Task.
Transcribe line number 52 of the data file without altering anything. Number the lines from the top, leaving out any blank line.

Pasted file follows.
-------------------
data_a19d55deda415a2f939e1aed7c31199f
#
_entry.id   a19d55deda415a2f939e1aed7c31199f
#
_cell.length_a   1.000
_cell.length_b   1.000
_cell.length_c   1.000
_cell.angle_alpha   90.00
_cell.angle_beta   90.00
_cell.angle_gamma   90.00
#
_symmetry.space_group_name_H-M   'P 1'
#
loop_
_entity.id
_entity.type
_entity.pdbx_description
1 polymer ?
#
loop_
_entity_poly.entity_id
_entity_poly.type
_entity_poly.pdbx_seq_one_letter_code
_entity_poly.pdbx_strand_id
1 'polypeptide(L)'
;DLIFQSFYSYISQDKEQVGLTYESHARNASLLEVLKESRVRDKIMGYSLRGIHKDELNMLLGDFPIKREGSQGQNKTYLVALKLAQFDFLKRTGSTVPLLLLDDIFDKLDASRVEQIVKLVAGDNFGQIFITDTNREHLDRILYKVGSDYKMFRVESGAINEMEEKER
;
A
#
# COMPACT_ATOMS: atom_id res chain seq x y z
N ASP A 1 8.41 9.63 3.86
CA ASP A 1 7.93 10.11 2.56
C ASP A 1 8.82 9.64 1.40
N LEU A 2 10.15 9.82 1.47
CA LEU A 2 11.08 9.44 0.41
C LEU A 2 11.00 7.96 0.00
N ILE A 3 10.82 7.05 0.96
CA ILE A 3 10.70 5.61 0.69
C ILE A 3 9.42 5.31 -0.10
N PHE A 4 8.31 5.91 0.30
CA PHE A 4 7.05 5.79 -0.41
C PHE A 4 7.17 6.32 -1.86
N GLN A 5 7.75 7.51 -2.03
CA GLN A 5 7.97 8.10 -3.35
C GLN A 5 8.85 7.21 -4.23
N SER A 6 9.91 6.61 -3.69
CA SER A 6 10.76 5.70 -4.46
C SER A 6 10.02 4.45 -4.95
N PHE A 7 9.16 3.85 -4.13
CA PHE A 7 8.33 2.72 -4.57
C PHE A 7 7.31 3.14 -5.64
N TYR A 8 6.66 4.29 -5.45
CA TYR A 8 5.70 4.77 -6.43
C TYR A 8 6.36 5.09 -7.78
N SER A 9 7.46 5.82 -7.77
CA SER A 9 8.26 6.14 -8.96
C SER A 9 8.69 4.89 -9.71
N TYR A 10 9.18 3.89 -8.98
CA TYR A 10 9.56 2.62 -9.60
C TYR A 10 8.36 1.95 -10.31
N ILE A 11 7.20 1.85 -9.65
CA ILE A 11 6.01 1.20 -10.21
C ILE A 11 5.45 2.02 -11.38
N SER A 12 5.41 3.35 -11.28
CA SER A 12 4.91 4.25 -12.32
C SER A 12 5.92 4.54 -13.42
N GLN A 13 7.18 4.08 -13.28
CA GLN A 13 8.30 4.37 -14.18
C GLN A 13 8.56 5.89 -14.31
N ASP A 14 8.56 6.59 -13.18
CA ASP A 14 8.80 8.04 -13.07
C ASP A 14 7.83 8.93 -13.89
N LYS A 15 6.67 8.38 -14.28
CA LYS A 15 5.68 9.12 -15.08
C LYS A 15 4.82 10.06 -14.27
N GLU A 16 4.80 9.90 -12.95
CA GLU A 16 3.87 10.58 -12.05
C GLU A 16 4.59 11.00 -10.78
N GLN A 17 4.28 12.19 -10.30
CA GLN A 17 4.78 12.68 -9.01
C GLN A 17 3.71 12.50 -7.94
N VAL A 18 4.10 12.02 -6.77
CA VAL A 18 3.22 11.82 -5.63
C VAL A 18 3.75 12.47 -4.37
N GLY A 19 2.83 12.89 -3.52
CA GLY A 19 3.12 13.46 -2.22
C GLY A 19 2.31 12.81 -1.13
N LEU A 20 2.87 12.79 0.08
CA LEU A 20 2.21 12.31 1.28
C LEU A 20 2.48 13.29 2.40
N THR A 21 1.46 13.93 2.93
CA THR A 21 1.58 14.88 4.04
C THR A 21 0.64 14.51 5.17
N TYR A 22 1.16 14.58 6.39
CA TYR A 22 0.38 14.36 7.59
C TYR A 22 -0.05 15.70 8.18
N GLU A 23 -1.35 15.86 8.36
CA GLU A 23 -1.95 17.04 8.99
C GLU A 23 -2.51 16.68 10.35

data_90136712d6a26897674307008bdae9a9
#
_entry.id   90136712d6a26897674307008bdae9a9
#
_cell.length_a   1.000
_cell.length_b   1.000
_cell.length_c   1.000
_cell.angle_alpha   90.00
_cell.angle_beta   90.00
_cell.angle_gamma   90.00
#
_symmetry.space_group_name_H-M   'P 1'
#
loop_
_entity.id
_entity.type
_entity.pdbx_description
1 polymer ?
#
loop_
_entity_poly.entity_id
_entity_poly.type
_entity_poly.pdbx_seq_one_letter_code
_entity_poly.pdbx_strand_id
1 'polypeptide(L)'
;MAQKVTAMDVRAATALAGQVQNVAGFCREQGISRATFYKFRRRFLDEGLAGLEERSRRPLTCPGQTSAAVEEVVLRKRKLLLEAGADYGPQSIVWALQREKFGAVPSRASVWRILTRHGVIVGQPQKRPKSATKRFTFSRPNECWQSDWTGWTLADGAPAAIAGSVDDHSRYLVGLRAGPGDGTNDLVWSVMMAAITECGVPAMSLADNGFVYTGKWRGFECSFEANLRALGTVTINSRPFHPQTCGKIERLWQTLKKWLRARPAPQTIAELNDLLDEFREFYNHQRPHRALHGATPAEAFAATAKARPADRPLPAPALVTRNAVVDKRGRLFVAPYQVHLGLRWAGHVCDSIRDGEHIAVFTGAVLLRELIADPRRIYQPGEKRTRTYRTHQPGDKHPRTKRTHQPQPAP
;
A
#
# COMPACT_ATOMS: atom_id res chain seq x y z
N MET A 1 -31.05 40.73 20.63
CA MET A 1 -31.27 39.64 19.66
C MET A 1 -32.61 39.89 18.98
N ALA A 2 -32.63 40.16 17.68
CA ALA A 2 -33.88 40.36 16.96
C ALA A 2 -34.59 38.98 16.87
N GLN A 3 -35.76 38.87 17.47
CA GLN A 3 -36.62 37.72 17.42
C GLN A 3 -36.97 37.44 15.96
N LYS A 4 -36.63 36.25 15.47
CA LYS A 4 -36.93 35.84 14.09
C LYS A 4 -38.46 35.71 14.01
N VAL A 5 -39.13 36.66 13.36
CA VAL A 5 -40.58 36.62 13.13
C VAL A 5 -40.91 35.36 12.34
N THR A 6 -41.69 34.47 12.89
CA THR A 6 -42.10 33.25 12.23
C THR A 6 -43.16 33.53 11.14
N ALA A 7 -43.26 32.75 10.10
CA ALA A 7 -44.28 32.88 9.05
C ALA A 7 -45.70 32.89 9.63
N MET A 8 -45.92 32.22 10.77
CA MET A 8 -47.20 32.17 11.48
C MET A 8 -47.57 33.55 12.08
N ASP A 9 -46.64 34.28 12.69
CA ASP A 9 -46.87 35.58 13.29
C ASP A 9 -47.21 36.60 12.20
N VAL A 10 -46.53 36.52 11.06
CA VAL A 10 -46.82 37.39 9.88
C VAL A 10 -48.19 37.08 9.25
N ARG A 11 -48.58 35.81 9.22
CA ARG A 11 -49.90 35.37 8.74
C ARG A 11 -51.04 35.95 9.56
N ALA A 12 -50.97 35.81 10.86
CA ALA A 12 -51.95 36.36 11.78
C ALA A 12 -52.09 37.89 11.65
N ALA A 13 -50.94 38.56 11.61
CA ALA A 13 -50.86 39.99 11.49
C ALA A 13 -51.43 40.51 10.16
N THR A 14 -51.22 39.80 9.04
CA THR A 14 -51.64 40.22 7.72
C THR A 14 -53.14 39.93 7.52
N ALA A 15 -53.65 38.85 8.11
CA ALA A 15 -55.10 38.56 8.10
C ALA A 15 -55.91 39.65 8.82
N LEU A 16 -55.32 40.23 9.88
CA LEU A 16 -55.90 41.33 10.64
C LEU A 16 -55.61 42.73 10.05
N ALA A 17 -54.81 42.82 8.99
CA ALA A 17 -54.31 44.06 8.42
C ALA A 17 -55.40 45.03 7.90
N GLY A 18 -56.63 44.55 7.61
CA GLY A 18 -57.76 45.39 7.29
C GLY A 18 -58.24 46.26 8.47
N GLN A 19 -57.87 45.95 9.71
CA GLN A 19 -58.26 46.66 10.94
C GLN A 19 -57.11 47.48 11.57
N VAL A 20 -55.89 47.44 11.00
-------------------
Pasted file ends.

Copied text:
N TYR A 8 6.66 4.29 -5.45